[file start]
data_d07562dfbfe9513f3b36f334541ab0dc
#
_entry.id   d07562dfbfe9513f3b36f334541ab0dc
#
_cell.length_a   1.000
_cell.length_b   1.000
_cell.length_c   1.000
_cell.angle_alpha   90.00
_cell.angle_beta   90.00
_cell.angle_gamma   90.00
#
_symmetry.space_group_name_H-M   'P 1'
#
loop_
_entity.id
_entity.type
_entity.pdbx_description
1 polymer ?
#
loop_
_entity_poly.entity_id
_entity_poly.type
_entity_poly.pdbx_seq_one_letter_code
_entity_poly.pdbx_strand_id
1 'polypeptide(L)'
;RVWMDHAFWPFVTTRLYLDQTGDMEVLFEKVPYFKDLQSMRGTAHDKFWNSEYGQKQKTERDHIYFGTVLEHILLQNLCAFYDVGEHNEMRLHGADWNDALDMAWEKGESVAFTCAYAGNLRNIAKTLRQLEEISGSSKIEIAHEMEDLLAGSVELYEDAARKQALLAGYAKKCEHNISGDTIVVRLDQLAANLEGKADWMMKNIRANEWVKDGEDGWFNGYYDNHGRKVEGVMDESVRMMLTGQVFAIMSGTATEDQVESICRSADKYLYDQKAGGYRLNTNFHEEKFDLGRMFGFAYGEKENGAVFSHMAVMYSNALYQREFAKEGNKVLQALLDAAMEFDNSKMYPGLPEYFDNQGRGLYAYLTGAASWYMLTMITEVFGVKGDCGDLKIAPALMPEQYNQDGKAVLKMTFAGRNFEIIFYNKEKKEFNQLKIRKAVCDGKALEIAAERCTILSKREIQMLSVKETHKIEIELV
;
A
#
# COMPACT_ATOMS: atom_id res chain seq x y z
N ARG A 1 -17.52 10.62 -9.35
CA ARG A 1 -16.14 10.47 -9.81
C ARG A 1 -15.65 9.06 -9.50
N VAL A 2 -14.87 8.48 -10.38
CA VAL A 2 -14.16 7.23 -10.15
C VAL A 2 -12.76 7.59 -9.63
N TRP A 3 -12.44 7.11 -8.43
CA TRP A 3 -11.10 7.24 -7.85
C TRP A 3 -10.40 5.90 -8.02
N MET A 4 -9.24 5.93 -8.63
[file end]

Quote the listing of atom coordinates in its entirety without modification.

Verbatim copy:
data_d07562dfbfe9513f3b36f334541ab0dc
#
_entry.id   d07562dfbfe9513f3b36f334541ab0dc
#
_cell.length_a   1.000
_cell.length_b   1.000
_cell.length_c   1.000
_cell.angle_alpha   90.00
_cell.angle_beta   90.00
_cell.angle_gamma   90.00
#
_symmetry.space_group_name_H-M   'P 1'
#
loop_
_entity.id
_entity.type
_entity.pdbx_description
1 polymer ?
#
loop_
_entity_poly.entity_id
_entity_poly.type
_entity_poly.pdbx_seq_one_letter_code
_entity_poly.pdbx_strand_id
1 'polypeptide(L)'
;RVWMDHAFWPFVTTRLYLDQTGDMEVLFEKVPYFKDLQSMRGTAHDKFWNSEYGQKQKTERDHIYFGTVLEHILLQNLCAFYDVGEHNEMRLHGADWNDALDMAWEKGESVAFTCAYAGNLRNIAKTLRQLEEISGSSKIEIAHEMEDLLAGSVELYEDAARKQALLAGYAKKCEHNISGDTIVVRLDQLAANLEGKADWMMKNIRANEWVKDGEDGWFNGYYDNHGRKVEGVMDESVRMMLTGQVFAIMSGTATEDQVESICRSADKYLYDQKAGGYRLNTNFHEEKFDLGRMFGFAYGEKENGAVFSHMAVMYSNALYQREFAKEGNKVLQALLDAAMEFDNSKMYPGLPEYFDNQGRGLYAYLTGAASWYMLTMITEVFGVKGDCGDLKIAPALMPEQYNQDGKAVLKMTFAGRNFEIIFYNKEKKEFNQLKIRKAVCDGKALEIAAERCTILSKREIQMLSVKETHKIEIELV
;
A
#
# COMPACT_ATOMS: atom_id res chain seq x y z
N ARG A 1 -17.52 10.62 -9.35
CA ARG A 1 -16.14 10.47 -9.81
C ARG A 1 -15.65 9.06 -9.50
N VAL A 2 -14.87 8.48 -10.38
CA VAL A 2 -14.16 7.23 -10.15
C VAL A 2 -12.76 7.59 -9.63
N TRP A 3 -12.44 7.11 -8.43
CA TRP A 3 -11.10 7.24 -7.85
C TRP A 3 -10.40 5.90 -8.02
N MET A 4 -9.24 5.93 -8.63